These Are the States Where Coronavirus Numbers Are Up Over 75 Percent
States from coast to coast have seen a major jump in COVID-19 cases over the course of the past week.
More than three months in, the coronavirus pandemic continues to spread throughout the U.S., and it's hitting some areas harder than others. Some states may be considering a return to lockdown, while others have implemented new restrictions, and still others are moving forward with reopening plans undeterred. Over the past week, coronavirus cases continued to rise in states across the country—and the number of cases nationally rose by 25 percent. But certain states have tripled that growth rate. Based on the week-to-week percentage increases for the week ending in June 21, here are five states where coronavirus numbers went up at least 75 percent. And for a look at the states that are on the right path, These Are the Only Three States on Track to Contain Coronavirus.
Oklahoma: 111.3 percent
With 2,284 new cases, giving the state a total of 10,515, Oklahoma saw a shocking 111.3 percent rise in coronavirus cases for the week ending in June 21, according to Reuters. The team of experts at Covid Act Now considers Oklahoma to be a high-risk state, thanks in part to the infection rate (the number of people the average sick person will infect) of 1.11 and the positive test rate of 6.1 percent. And for insight into where the country is heading, This One Thing Could Make the Second Wave of Coronavirus Even Deadlier.
Arizona: 89.7 percent
Arizona's additional 16,699 new cases give the state a total of 52,390, which represents an 89.7 percent rise over the past week, per Reuters. This state has been on many people's radars for weeks given the climbing numbers: The number of positive cases in Arizona is doubling every two weeks, according to CNN, and the state set a new record for its highest single-day coronavirus cases on June 19.
Virologist Angela Rasmussen, PhD, told Best Life that Arizona needed to return to lockdown, while former Food and Drug Administration (FDA) commissioner Scott Gottlieb, MD, told CNBC that the state might be "past the point" of controlling the virus. And for more states facing critical situations, These States May Be "Past the Point" of Controlling COVID-19, Doctor Says.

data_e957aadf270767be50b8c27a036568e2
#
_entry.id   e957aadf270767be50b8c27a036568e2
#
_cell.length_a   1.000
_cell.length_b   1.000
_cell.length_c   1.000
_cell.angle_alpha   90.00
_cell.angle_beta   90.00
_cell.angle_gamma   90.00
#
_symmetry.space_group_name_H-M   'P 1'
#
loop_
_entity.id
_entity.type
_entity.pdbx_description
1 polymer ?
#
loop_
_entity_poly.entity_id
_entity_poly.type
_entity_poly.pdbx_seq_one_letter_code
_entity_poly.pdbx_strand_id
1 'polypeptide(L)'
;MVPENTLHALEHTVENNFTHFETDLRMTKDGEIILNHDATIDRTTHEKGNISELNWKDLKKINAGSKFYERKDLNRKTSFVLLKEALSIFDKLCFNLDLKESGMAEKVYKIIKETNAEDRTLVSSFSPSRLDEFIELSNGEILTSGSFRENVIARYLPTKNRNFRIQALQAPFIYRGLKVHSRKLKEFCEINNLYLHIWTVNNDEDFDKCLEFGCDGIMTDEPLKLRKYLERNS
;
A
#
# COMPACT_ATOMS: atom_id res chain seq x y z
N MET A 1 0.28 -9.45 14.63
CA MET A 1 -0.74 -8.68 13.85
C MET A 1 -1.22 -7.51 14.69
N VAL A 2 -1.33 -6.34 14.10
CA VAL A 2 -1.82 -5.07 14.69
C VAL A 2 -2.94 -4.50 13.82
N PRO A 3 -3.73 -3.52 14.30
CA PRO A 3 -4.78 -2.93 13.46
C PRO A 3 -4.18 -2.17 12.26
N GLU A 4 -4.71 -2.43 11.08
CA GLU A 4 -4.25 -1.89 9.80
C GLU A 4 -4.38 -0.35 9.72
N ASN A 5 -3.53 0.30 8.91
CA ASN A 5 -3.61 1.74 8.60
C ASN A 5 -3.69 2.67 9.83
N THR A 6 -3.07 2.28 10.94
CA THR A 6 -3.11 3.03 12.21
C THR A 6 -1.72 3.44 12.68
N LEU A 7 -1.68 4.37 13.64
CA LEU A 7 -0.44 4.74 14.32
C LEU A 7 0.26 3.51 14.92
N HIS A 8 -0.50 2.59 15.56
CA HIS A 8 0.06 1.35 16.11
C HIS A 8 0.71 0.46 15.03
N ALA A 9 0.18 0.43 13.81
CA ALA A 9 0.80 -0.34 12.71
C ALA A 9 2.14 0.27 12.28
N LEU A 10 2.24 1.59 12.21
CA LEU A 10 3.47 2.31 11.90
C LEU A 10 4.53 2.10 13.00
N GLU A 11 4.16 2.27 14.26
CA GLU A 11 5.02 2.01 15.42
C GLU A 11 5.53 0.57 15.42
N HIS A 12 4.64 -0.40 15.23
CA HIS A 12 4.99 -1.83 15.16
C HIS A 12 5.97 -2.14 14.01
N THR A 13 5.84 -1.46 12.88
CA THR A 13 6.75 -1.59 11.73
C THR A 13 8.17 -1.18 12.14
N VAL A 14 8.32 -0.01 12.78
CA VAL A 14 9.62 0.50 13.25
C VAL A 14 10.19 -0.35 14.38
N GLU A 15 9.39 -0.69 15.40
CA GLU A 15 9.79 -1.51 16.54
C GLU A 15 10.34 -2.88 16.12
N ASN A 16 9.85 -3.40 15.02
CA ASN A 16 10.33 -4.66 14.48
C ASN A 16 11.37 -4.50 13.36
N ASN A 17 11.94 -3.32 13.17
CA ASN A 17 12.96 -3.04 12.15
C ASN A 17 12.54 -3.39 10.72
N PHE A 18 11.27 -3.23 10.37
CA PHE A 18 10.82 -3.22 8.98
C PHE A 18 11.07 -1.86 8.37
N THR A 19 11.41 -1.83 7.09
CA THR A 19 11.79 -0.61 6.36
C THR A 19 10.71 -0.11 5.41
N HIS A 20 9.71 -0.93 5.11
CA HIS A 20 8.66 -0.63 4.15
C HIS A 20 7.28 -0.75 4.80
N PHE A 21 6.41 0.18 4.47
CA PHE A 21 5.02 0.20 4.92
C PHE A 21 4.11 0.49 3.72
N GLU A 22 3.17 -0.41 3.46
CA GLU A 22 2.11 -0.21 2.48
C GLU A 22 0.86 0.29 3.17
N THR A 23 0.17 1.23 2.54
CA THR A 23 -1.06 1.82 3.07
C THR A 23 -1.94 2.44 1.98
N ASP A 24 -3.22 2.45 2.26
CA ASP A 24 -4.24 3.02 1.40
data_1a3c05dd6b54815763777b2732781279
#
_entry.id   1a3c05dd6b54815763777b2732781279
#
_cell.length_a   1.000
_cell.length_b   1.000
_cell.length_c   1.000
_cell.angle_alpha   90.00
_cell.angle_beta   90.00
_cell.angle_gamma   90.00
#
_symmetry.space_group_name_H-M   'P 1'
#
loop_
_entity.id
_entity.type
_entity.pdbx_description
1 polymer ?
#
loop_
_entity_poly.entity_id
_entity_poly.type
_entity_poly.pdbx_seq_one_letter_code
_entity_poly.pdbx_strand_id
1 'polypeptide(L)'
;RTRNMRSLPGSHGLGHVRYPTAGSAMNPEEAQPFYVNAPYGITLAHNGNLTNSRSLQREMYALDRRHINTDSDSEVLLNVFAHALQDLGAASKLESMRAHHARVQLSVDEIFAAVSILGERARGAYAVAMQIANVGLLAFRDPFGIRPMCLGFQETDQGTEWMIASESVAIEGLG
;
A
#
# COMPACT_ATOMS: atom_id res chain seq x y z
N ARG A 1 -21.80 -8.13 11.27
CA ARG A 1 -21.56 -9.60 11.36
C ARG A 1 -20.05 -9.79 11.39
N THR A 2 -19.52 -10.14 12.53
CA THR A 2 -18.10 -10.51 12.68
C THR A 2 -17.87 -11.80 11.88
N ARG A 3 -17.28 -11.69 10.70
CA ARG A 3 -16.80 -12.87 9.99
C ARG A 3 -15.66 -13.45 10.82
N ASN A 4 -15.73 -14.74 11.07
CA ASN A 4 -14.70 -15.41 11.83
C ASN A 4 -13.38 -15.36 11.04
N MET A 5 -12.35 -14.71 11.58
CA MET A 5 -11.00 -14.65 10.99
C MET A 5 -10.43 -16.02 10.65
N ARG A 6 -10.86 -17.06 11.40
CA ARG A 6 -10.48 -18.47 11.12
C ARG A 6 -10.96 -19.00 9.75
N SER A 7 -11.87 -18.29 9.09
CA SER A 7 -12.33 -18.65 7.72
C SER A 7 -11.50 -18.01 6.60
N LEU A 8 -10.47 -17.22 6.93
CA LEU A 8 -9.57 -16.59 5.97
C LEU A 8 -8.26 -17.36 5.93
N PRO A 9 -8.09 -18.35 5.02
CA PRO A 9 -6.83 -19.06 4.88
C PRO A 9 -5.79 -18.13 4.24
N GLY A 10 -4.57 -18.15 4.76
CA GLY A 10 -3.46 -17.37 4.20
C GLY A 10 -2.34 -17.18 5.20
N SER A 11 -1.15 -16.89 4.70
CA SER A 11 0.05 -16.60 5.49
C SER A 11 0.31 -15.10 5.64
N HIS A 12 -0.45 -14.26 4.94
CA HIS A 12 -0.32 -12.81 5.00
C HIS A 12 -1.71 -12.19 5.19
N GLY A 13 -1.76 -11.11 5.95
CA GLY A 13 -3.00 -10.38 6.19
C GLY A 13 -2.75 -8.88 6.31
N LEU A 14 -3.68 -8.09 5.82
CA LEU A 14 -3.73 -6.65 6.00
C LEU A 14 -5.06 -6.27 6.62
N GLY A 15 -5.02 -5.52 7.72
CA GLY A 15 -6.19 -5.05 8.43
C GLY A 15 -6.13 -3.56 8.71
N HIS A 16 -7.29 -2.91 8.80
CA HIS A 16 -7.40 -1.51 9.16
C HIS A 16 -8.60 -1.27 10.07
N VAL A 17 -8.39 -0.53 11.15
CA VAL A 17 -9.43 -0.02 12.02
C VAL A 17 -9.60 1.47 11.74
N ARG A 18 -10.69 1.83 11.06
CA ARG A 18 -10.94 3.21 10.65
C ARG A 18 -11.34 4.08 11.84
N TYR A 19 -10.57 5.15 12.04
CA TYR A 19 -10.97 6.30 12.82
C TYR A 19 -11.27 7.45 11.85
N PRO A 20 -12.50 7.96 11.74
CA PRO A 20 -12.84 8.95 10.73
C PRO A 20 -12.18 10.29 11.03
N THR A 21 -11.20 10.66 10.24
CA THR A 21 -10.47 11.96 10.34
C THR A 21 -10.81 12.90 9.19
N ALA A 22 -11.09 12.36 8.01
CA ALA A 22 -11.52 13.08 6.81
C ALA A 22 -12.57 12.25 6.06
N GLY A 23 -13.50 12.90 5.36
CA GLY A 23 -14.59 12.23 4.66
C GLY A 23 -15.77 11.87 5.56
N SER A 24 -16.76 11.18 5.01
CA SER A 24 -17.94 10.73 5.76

Florida: 86.8 percent
Reuters reports that Florida had an additional 21,723 cases, giving the state an 86.8 percent increase for the week ending in June 21. This follows a 49.6 percent rise the week before, and a 46.8 percent rise the week prior to that. The total number of cases in Florida has now topped 100,000. As with Arizona, Florida was one of the "tipping point" states identified by Gottlieb, as well as a state Rasmussen suggested should return to lockdown. And if you're wondering where outbreaks are happening, 97 Percent of Coronavirus Superspreader Events Take Place Here.
Texas: 84.4 percent
The third state Gottlieb recently told CNBC could be facing exponential growth is Texas, which added 23,747 cases over the last week. That's an 84.4 percent rise, according to Reuters. The state's total number of cases has now grown to nearly 119,650, with over 2,200 deaths.
Rasmussen told Best Life that Texas was one of the states that "reopened before it was safe to do so," recommending another shutdown. That matches the assessment of Covid Act Now, which labels Texas a high-risk state. And for a bright spot to counter these harrowing figures, There's One Bit of Good News Amid All These Spiking Coronavirus Numbers.
Missouri: 74.5 percent
Reuters reports a nearly 75 percent rise in cases in Missouri: The additional 2,193 cases, represents an increase of 74.5 percent for the week ending in June 21. Missouri now has over 18,730 coronavirus cases and around 980 deaths. Covid Act Now lists the state as critical. While the infection rate (1.07) and the positive test rate (4.4 percent) are lower than other states on this list, Missouri only has enough contact tracers to trace 5 percent of COVID-19 infections in 48 hours. And for more up-to-date information, sign up for our daily newsletter.